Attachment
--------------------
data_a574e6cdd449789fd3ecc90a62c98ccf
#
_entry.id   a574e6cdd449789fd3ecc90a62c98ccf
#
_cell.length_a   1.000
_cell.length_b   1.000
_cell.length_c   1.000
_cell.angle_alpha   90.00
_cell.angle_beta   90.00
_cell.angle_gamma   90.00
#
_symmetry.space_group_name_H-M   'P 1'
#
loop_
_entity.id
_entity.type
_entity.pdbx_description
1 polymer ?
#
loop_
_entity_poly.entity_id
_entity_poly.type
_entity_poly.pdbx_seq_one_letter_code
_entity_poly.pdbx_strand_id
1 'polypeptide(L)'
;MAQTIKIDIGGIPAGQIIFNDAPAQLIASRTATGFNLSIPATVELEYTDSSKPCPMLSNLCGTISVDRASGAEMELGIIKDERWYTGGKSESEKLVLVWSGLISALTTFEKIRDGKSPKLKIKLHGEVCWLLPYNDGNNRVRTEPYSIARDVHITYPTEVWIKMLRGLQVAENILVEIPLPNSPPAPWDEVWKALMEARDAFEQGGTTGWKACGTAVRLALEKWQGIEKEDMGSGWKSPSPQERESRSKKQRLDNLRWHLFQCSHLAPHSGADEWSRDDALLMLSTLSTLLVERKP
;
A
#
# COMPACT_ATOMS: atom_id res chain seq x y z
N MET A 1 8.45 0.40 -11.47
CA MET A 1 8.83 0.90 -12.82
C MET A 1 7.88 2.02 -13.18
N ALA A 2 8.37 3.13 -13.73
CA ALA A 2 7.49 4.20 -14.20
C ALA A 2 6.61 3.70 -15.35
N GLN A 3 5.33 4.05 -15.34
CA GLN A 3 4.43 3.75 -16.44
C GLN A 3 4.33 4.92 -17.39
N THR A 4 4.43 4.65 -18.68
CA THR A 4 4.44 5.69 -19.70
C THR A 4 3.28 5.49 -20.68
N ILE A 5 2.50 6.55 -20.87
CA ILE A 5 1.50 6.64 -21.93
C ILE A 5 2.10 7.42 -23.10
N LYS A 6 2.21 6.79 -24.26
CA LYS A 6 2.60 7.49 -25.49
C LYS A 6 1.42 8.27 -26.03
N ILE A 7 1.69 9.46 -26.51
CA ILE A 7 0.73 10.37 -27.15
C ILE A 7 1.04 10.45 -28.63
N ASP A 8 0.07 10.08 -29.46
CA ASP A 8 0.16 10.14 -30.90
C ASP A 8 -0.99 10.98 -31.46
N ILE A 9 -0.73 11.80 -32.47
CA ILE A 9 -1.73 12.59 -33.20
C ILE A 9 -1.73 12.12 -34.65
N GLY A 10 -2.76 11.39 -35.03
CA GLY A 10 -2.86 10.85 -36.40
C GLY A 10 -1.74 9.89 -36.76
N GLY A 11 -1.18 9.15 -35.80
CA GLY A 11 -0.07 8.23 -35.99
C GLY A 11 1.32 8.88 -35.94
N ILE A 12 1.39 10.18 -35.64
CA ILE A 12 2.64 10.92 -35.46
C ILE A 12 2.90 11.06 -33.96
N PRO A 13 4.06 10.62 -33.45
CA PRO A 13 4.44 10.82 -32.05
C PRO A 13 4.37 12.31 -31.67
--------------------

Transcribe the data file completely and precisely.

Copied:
data_a574e6cdd449789fd3ecc90a62c98ccf
#
_entry.id   a574e6cdd449789fd3ecc90a62c98ccf
#
_cell.length_a   1.000
_cell.length_b   1.000
_cell.length_c   1.000
_cell.angle_alpha   90.00
_cell.angle_beta   90.00
_cell.angle_gamma   90.00
#
_symmetry.space_group_name_H-M   'P 1'
#
loop_
_entity.id
_entity.type
_entity.pdbx_description
1 polymer ?
#
loop_
_entity_poly.entity_id
_entity_poly.type
_entity_poly.pdbx_seq_one_letter_code
_entity_poly.pdbx_strand_id
1 'polypeptide(L)'
;MAQTIKIDIGGIPAGQIIFNDAPAQLIASRTATGFNLSIPATVELEYTDSSKPCPMLSNLCGTISVDRASGAEMELGIIKDERWYTGGKSESEKLVLVWSGLISALTTFEKIRDGKSPKLKIKLHGEVCWLLPYNDGNNRVRTEPYSIARDVHITYPTEVWIKMLRGLQVAENILVEIPLPNSPPAPWDEVWKALMEARDAFEQGGTTGWKACGTAVRLALEKWQGIEKEDMGSGWKSPSPQERESRSKKQRLDNLRWHLFQCSHLAPHSGADEWSRDDALLMLSTLSTLLVERKP
;
A
#
# COMPACT_ATOMS: atom_id res chain seq x y z
N MET A 1 8.45 0.40 -11.47
CA MET A 1 8.83 0.90 -12.82
C MET A 1 7.88 2.02 -13.18
N ALA A 2 8.37 3.13 -13.73
CA ALA A 2 7.49 4.20 -14.20
C ALA A 2 6.61 3.70 -15.35
N GLN A 3 5.33 4.05 -15.34
CA GLN A 3 4.43 3.75 -16.44
C GLN A 3 4.33 4.92 -17.39
N THR A 4 4.43 4.65 -18.68
CA THR A 4 4.44 5.69 -19.70
C THR A 4 3.28 5.49 -20.68
N ILE A 5 2.50 6.55 -20.87
CA ILE A 5 1.50 6.64 -21.93
C ILE A 5 2.10 7.42 -23.10
N LYS A 6 2.21 6.79 -24.26
CA LYS A 6 2.60 7.49 -25.49
C LYS A 6 1.42 8.27 -26.03
N ILE A 7 1.69 9.46 -26.51
CA ILE A 7 0.73 10.37 -27.15
C ILE A 7 1.04 10.45 -28.63
N ASP A 8 0.07 10.08 -29.46
CA ASP A 8 0.16 10.14 -30.90
C ASP A 8 -0.99 10.98 -31.46
N ILE A 9 -0.73 11.80 -32.47
CA ILE A 9 -1.73 12.59 -33.20
C ILE A 9 -1.73 12.12 -34.65
N GLY A 10 -2.76 11.39 -35.03
CA GLY A 10 -2.86 10.85 -36.40
C GLY A 10 -1.74 9.89 -36.76
N GLY A 11 -1.18 9.15 -35.80
CA GLY A 11 -0.07 8.23 -35.99
C GLY A 11 1.32 8.88 -35.94
N ILE A 12 1.39 10.18 -35.64
CA ILE A 12 2.64 10.92 -35.46
C ILE A 12 2.90 11.06 -33.96
N PRO A 13 4.06 10.62 -33.45
CA PRO A 13 4.44 10.82 -32.05
C PRO A 13 4.37 12.31 -31.67